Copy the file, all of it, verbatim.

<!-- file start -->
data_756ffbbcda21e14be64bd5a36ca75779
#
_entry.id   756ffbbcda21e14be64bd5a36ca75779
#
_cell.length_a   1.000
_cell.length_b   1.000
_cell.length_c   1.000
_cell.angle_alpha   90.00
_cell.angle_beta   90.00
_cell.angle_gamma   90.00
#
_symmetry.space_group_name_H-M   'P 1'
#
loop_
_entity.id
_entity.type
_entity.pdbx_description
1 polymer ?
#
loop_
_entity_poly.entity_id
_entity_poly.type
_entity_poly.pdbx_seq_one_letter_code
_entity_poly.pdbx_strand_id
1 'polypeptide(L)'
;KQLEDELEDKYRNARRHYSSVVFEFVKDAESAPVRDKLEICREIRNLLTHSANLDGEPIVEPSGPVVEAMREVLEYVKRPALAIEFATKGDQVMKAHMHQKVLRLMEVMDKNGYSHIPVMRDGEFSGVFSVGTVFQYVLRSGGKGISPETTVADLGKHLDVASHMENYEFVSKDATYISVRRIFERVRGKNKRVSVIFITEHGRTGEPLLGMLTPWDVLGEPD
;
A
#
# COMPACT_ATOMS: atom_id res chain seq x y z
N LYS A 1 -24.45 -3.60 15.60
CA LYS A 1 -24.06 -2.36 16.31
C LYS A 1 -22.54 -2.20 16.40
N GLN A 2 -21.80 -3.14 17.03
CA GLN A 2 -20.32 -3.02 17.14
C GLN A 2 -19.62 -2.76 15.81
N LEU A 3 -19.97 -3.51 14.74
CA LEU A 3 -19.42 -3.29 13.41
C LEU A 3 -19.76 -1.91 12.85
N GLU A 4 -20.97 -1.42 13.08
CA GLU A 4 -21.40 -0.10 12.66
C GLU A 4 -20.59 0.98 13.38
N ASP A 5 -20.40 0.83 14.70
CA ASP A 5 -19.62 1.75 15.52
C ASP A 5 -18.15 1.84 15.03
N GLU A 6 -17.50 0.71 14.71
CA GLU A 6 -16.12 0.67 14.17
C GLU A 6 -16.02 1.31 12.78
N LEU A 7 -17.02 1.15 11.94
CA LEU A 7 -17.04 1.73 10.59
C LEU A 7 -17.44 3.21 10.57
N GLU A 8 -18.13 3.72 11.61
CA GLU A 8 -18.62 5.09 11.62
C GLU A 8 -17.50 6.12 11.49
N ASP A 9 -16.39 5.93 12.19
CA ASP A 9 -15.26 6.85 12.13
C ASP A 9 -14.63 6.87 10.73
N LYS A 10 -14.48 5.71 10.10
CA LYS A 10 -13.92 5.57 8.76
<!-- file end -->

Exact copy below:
data_756ffbbcda21e14be64bd5a36ca75779
#
_entry.id   756ffbbcda21e14be64bd5a36ca75779
#
_cell.length_a   1.000
_cell.length_b   1.000
_cell.length_c   1.000
_cell.angle_alpha   90.00
_cell.angle_beta   90.00
_cell.angle_gamma   90.00
#
_symmetry.space_group_name_H-M   'P 1'
#
loop_
_entity.id
_entity.type
_entity.pdbx_description
1 polymer ?
#
loop_
_entity_poly.entity_id
_entity_poly.type
_entity_poly.pdbx_seq_one_letter_code
_entity_poly.pdbx_strand_id
1 'polypeptide(L)'
;KQLEDELEDKYRNARRHYSSVVFEFVKDAESAPVRDKLEICREIRNLLTHSANLDGEPIVEPSGPVVEAMREVLEYVKRPALAIEFATKGDQVMKAHMHQKVLRLMEVMDKNGYSHIPVMRDGEFSGVFSVGTVFQYVLRSGGKGISPETTVADLGKHLDVASHMENYEFVSKDATYISVRRIFERVRGKNKRVSVIFITEHGRTGEPLLGMLTPWDVLGEPD
;
A
#
# COMPACT_ATOMS: atom_id res chain seq x y z
N LYS A 1 -24.45 -3.60 15.60
CA LYS A 1 -24.06 -2.36 16.31
C LYS A 1 -22.54 -2.20 16.40
N GLN A 2 -21.80 -3.14 17.03
CA GLN A 2 -20.32 -3.02 17.14
C GLN A 2 -19.62 -2.76 15.81
N LEU A 3 -19.97 -3.51 14.74
CA LEU A 3 -19.42 -3.29 13.41
C LEU A 3 -19.76 -1.91 12.85
N GLU A 4 -20.97 -1.42 13.08
CA GLU A 4 -21.40 -0.10 12.66
C GLU A 4 -20.59 0.98 13.38
N ASP A 5 -20.40 0.83 14.70
CA ASP A 5 -19.62 1.75 15.52
C ASP A 5 -18.15 1.84 15.03
N GLU A 6 -17.50 0.71 14.71
CA GLU A 6 -16.12 0.67 14.17
C GLU A 6 -16.02 1.31 12.78
N LEU A 7 -17.02 1.15 11.94
CA LEU A 7 -17.04 1.73 10.59
C LEU A 7 -17.44 3.21 10.57
N GLU A 8 -18.13 3.72 11.61
CA GLU A 8 -18.62 5.09 11.62
C GLU A 8 -17.50 6.12 11.49
N ASP A 9 -16.39 5.93 12.19
CA ASP A 9 -15.26 6.85 12.13
C ASP A 9 -14.63 6.87 10.73
N LYS A 10 -14.48 5.71 10.10
CA LYS A 10 -13.92 5.57 8.76